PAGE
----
WASHINGTON (AP) — World Bank President Paul Wolfowitz broke bank rules in arranging a hefty compensation package for his girlfriend, a situation that has caused a “crisis in the leadership” at the institution, according to a report released Monday by a special bank panel. Wolfowitz described the report’s findings as “unfair and unwarranted.”
The special panel said the bank’s full 24-member board must consider whether Wolfowitz “will be able to provide the leadership” to ensure that the bank achieves its mission of fighting poverty around the world. The board will ultimately decide Wolfowitz’s fate.
Board members have discussed a range of disciplinary options. It could fire Wolfowitz, ask him to resign, signal that it lacks confidence in his leadership or reprimand him. Board members have been leaning toward an expression of no confidence or other tough language that would make it difficult — if not impossible — for Wolfowitz to stay on.
Treasury Secretary Henry Paulson, however, does not think the facts merit dismissal, according to department spokeswoman Brookly McLaughlin. Wolfowitz said he acted in good faith in arranging Riza’s pay package. He has accused his critics of launching a “smear campaign” against him.
He is scheduled to make an appearance before the board late Tuesday. The proceedings are not public. A decision could come as early as Tuesday or Wednesday. The controversy that has put Wolfowitz’s job in jeopardy involves his handling of the 2005 compensation pay package for his girlfriend, Shaha Riza, a bank employee.
The special bank panel concluded that Wolfowitz’s involvement in the details of the package “went beyond the informal advice” given by the bank’s ethics committee and that he “engaged in a de facto conflict of interest,” the report stated. Under Wolfowitz’s contract as well as the code of conduct for board officials, he was required to avoid any conflict of interest, the report said.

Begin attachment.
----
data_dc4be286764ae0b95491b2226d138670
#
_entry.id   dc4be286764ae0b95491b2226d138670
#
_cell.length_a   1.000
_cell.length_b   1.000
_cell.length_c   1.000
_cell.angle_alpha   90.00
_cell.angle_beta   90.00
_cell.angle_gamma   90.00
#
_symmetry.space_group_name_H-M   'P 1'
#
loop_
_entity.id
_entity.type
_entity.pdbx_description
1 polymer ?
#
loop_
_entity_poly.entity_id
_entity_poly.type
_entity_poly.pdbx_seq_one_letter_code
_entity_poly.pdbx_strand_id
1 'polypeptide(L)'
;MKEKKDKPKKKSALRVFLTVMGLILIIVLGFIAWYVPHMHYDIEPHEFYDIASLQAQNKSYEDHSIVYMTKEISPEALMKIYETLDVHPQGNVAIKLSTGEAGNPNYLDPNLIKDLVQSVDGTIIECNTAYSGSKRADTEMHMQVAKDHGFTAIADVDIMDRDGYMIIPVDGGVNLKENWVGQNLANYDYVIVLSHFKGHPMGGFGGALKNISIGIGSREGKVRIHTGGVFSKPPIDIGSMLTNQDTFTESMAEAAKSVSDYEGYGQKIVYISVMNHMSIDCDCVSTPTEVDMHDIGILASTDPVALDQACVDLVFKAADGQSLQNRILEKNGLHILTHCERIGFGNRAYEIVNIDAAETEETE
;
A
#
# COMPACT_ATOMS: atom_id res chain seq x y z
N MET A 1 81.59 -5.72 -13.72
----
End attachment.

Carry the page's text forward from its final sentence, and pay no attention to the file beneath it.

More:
In a response to the panel’s report, Wolfowitz said, “It is highly unfair and unwarranted to now find that I engaged in a conflict of interest because I relied on the advice of the ethics committee as best I understood it.”
Wolfowitz also said he did not attempt to hide details of the arrangement from bank officials. “I did not have it locked up or placed in a secret drawer; it was a contract of the bank,” Wolfowitz wrote in his submission to the panel.
Riza worked for the bank before Wolfowitz took over as president in June 2005. She was moved to the State Department to avoid a conflict of interest but stayed on the bank’s payroll. Her salary went from close to $133,000 to $180,000. With subsequent raises, it eventually rose to $193,590.
The panel concluded that the salary increase Riza received “at Mr. Wolfowitz’s direction was in excess of the range” allowed under bank rules. Wolfowitz “placed himself in a conflict of interest situation” when he became involved in the terms and details of Riza’s assignment and pay package and “he should have withdrawn from any decision- making in the matter,” the panel said.